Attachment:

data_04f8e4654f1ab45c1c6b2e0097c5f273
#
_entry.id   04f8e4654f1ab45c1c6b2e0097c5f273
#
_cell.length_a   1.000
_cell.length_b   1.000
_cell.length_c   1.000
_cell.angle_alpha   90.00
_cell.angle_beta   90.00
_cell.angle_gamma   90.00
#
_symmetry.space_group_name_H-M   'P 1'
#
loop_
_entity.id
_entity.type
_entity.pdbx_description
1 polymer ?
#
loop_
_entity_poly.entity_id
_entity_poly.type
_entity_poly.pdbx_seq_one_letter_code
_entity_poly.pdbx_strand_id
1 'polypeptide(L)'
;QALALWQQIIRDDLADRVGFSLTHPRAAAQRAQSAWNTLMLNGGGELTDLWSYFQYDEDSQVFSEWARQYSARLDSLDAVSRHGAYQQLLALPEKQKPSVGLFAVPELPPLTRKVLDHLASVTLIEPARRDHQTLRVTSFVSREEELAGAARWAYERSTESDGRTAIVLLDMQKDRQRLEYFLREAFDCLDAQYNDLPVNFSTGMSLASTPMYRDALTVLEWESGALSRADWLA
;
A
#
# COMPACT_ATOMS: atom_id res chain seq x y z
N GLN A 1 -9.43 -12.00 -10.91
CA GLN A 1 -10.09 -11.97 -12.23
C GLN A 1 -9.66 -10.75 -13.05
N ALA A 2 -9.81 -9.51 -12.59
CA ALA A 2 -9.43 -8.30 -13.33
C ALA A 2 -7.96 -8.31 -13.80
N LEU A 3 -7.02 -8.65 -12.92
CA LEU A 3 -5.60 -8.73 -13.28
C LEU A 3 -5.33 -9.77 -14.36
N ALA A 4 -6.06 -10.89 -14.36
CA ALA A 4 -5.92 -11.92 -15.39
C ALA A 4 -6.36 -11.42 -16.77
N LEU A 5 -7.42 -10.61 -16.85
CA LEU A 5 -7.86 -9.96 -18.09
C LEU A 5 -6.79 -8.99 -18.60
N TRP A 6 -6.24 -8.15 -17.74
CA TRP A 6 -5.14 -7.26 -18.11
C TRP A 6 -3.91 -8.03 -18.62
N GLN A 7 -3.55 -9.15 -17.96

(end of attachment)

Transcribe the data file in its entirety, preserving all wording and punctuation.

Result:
data_04f8e4654f1ab45c1c6b2e0097c5f273
#
_entry.id   04f8e4654f1ab45c1c6b2e0097c5f273
#
_cell.length_a   1.000
_cell.length_b   1.000
_cell.length_c   1.000
_cell.angle_alpha   90.00
_cell.angle_beta   90.00
_cell.angle_gamma   90.00
#
_symmetry.space_group_name_H-M   'P 1'
#
loop_
_entity.id
_entity.type
_entity.pdbx_description
1 polymer ?
#
loop_
_entity_poly.entity_id
_entity_poly.type
_entity_poly.pdbx_seq_one_letter_code
_entity_poly.pdbx_strand_id
1 'polypeptide(L)'
;QALALWQQIIRDDLADRVGFSLTHPRAAAQRAQSAWNTLMLNGGGELTDLWSYFQYDEDSQVFSEWARQYSARLDSLDAVSRHGAYQQLLALPEKQKPSVGLFAVPELPPLTRKVLDHLASVTLIEPARRDHQTLRVTSFVSREEELAGAARWAYERSTESDGRTAIVLLDMQKDRQRLEYFLREAFDCLDAQYNDLPVNFSTGMSLASTPMYRDALTVLEWESGALSRADWLA
;
A
#
# COMPACT_ATOMS: atom_id res chain seq x y z
N GLN A 1 -9.43 -12.00 -10.91
CA GLN A 1 -10.09 -11.97 -12.23
C GLN A 1 -9.66 -10.75 -13.05
N ALA A 2 -9.81 -9.51 -12.59
CA ALA A 2 -9.43 -8.30 -13.33
C ALA A 2 -7.96 -8.31 -13.80
N LEU A 3 -7.02 -8.65 -12.92
CA LEU A 3 -5.60 -8.73 -13.28
C LEU A 3 -5.33 -9.77 -14.36
N ALA A 4 -6.06 -10.89 -14.36
CA ALA A 4 -5.92 -11.92 -15.39
C ALA A 4 -6.36 -11.42 -16.77
N LEU A 5 -7.42 -10.61 -16.85
CA LEU A 5 -7.86 -9.96 -18.09
C LEU A 5 -6.79 -8.99 -18.60
N TRP A 6 -6.24 -8.15 -17.74
CA TRP A 6 -5.14 -7.26 -18.11
C TRP A 6 -3.91 -8.03 -18.62
N GLN A 7 -3.55 -9.15 -17.96